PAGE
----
Henry Arthur Jones and the Modern Drama

By Richard A. Cordell | Go to book overview

CHAPTER V
THE RENASCENCE OF THE ENGLISH DRAMA

It must not be forgotten that ever since the success of The Silver King, in 1882, Jones had been tirelessly working for a freer theatre, a more general recognition of drama as literature, a national theatre, abolition of the censorship, copyright reform, revival of the old practice of printing plays, in general for a more intelligent and sympathetic view of the drama. Henry Arthur Jones was ever a fighter and enjoyed nothing more than battling for his chosen art. He was the knight errant of the dramatic renascence, a "Cyrano in whiskers", a phlegmatic observer termed him. Through speeches and articles in the press he flayed the public for its apathy towards the great dramatic revival and its predilection for tomfoolery and the inanities of musical comedy. He subjected himself to easy ridicule by propounding ideals he himself could not attain. In 1895 he published a collection of speeches and articles under the bold title The Renascence of the English Drama, the most important volume of dramatic criticism since the studies of the older English drama by Coleridge, Lamb, and Hazlitt. Until Shaw began publishing his plays with their critical prefaces and his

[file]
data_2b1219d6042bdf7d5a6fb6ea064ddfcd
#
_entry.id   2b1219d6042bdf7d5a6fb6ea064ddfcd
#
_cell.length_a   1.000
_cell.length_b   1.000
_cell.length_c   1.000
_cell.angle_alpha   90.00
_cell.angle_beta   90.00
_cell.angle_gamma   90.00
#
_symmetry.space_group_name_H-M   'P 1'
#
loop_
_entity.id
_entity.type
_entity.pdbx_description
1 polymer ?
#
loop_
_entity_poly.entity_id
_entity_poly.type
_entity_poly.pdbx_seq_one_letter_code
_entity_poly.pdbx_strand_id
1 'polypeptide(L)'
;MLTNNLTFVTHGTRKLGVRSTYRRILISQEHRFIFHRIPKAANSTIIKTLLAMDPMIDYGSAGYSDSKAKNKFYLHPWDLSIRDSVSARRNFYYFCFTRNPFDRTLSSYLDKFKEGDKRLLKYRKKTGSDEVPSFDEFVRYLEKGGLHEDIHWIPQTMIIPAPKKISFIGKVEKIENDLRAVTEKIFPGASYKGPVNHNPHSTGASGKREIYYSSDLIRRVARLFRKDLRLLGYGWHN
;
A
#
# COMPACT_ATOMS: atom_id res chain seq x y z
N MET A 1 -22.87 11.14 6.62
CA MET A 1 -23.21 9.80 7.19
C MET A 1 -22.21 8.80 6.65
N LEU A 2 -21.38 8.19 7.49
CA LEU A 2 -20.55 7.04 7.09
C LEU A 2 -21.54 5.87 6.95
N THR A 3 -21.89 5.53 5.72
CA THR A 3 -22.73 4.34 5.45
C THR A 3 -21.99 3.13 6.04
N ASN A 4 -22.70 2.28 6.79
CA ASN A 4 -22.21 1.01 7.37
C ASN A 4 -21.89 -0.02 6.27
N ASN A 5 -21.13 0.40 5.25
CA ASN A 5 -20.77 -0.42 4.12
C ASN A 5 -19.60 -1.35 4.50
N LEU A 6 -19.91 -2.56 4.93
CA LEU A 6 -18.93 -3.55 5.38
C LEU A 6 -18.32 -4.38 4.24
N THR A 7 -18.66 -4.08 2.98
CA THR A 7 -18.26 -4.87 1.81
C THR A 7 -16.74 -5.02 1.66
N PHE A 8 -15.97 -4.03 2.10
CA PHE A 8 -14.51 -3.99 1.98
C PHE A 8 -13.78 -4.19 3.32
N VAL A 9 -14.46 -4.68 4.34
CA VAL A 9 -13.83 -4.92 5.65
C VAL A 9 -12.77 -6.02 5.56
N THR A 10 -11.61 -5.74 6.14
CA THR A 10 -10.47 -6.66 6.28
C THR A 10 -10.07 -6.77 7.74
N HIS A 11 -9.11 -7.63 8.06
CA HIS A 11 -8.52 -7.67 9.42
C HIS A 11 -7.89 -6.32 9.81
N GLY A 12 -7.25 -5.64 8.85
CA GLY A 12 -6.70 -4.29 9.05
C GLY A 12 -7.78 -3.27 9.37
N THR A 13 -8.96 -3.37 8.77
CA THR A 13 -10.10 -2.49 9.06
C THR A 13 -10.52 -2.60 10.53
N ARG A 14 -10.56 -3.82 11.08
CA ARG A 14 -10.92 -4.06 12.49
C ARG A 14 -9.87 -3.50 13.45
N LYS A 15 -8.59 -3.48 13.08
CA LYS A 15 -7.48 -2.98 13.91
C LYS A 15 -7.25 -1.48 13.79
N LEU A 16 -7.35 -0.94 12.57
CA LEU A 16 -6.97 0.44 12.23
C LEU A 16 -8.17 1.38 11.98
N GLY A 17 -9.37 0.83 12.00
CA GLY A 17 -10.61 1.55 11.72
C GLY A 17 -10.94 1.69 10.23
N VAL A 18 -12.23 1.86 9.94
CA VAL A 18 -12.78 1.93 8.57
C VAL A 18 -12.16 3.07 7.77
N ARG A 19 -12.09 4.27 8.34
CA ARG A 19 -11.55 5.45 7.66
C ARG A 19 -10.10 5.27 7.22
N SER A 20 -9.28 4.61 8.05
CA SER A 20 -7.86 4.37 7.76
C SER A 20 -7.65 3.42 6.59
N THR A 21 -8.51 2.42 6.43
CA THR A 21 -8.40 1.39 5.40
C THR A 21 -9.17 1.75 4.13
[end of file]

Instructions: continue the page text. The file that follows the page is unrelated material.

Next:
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Henry Arthur Jones and the Modern Drama
Table of contents

Table of contents

  • Title Page iii
  • Prefatory Note v
  • Preface ix
  • Contents xi
  • Chapter I - Late Victorian Drama 1
  • Chapter II - Melodrama 20
  • Chapter III - Jones and Ibsen 51
  • Chapter IV - Jones's Decade 72
  • Chapter V - The Renascence of the English Drama 142
  • Chapter VI - The New Century 158
  • Chapter VII - The Foundation of a National Drama 203
  • Chapter VIII - The High Comedies 212
  • Chapter IX - Last Battles 238
  • Index 255
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